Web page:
Bournemouth SO/Kirill Karabits at The Anvil Basingstoke – Shostakovich 10 – Alisa Weilerstein plays Prokofiev

Prokofiev
Symphony-Concerto in E minor, Op.125
Shostakovich
Symphony No.10 in E minor, Op.93

Alisa Weilerstein (cello)

Bournemouth Symphony Orchestra
Kirill Karabits


Reviewed by: Andrew Morris

Reviewed: 3 October, 2013
Venue: The Anvil, Basingstoke, Hampshire, England

Kirill Karabits. Photograph: Sussie AhlburgIf the musicians of the Bournemouth Symphony Orchestra felt any disappointment at the paltry turn-out – numbering in the low hundreds – for this Basingstoke appearance, they didn’t let on. Instead, they offered a concert of blistering intensity and quite brilliant playing, capped by a dazzling performance by an American cellist who, if there’s any justice, is destined for a stellar career.

Alisa Weilerstein left a tantalising calling card last year with her first record for Decca, coupling cello concertos by Elgar and Elliott Carter. It was a brave choice and signalled a bold approach to programming only reinforced by the selection of Prokofiev’s mighty Symphony-Concerto for this present performance. Although the opus number (125) falls very late in Prokofiev’s career, the piece has its roots in the Cello Concerto of 1938.Alisa Weilerstein. Photograph: Decca / © Harald HoffmannWhen the composer met Mstislav Rostropovich in the last years of his life the young cellist urged a reappraisal of the earlier work and prompted a substantial re-write of the piece. What emerged drew on the same basic material but was, in reality, new.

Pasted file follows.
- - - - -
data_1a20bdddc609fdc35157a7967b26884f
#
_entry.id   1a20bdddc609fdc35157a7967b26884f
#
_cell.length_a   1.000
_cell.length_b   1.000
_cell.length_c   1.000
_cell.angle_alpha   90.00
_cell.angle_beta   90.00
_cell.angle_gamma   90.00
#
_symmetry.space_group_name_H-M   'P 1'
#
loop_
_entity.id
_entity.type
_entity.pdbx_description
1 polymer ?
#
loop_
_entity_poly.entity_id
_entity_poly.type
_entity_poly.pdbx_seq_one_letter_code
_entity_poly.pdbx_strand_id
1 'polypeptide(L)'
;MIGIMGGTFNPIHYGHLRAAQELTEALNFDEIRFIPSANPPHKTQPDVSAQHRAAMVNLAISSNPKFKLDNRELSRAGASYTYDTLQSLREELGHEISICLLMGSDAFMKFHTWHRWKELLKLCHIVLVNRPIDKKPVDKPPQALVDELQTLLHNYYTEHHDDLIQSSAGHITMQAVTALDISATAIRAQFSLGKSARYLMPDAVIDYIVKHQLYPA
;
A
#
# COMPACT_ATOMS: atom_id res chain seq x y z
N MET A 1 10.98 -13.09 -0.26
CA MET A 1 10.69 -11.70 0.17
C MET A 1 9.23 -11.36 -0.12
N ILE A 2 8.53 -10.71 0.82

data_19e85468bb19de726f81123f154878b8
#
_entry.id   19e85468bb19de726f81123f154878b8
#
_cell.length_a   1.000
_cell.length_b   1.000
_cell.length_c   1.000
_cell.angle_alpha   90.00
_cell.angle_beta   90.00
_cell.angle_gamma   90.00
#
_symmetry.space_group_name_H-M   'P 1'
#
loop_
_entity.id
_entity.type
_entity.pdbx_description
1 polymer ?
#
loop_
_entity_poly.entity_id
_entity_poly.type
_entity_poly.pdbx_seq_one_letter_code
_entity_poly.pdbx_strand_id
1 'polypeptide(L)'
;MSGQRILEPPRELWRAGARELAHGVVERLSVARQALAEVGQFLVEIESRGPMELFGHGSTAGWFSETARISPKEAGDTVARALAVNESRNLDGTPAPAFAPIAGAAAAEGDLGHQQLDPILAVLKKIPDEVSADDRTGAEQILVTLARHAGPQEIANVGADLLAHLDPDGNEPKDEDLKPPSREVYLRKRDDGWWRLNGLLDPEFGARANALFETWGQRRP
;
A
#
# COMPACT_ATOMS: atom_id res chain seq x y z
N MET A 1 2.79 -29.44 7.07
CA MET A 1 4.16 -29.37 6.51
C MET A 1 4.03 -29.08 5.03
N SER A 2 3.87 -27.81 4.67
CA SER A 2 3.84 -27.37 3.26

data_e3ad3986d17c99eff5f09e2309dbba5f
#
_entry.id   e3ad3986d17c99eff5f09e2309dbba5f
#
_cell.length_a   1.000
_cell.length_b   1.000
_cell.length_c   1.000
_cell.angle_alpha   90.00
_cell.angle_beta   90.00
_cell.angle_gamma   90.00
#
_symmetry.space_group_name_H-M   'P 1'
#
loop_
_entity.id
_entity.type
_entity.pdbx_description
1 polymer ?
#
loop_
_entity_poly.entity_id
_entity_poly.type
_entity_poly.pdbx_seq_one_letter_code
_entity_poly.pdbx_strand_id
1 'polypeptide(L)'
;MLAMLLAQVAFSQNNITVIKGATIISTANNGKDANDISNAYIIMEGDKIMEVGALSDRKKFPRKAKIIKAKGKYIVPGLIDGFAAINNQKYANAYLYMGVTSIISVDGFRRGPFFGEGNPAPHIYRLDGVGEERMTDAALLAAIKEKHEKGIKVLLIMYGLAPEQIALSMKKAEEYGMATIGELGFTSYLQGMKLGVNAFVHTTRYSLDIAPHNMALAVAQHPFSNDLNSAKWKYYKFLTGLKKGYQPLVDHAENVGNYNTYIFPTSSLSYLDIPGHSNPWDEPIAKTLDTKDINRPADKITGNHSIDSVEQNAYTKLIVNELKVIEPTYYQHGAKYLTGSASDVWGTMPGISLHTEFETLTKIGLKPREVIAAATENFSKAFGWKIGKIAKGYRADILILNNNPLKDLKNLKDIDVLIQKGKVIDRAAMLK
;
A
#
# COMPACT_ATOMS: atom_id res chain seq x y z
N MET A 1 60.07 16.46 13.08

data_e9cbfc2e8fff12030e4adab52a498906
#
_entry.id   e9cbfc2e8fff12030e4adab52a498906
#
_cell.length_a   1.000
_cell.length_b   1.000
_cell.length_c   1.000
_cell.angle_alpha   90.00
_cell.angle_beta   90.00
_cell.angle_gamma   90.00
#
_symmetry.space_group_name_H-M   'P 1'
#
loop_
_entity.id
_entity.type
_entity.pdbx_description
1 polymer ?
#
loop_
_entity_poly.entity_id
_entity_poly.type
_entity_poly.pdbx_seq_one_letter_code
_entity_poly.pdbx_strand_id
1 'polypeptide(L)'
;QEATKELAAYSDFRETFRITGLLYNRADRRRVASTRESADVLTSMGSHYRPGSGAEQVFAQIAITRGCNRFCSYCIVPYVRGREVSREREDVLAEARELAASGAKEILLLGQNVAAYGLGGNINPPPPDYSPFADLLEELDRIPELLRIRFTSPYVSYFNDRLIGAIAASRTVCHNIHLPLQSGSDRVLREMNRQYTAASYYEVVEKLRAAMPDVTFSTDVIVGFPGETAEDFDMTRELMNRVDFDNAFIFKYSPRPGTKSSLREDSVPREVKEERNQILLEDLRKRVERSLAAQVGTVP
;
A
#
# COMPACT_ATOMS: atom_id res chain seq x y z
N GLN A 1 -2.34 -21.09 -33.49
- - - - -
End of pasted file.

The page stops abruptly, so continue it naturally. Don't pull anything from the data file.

Sardonic wit and dazzling virtuosity are turned up to the max here; Karabits and his orchestra had the measure of both. He drove a taut accompaniment, but the real highlight was Weilerstein’s playing. From the first notes she delivered a gripping combination of solidity and fluidity, taking plenty of risks and never shying away from dirtying her sound in pursuit of the music’s madcap drama. The second-movement cadenza found her in combative and thrillingly exact form, dashing off Prokofiev’s machine-gun runs with staggering dexterity. But it wasn’t just hard-nosed brilliance: the final movement’s charming celesta-driven fairy-tale passage was infinitely touching, and if the white heat of the fevered final moments didn’t quite come off, it didn’t stop excitable comparisons with Rostropovich rolling around my mind. It was that good.

After all that, the BSO’s performance of Shostakovich’s Tenth Symphony could have felt like an afterthought; that it didn’t is a testament to the excellent form the orchestra is enjoying and to the clear grip of Karabits in music he loves. He eschewed moody atmosphere for a direct reading of the first movement’s long arc, which might have seemed too matter-of-fact had it not breathed quite so naturally. It was studded with solos of great delicacy from the clarinets and bassoons, counterpointed by coruscating exactness from the crisp trumpets. From the strings, Karabits was given wonderfully nuanced and coloured playing that more than made up for some slips of ensemble. The demonic scherzo was rammed home with ferocious percussion playing, including what must be the most energetic and penetrating use of the snare drum I’ve ever witnessed. The third movement is often the most difficult to bring off, and so it was here – pointed and sensitive, but not quite coherent. Karabits and his players, though, managed to impart a rare weight and power in the finale, which can struggle to counterbalance to portent of the first movement. This is an orchestra on the up and it was only a shame that so few were there to hear it.

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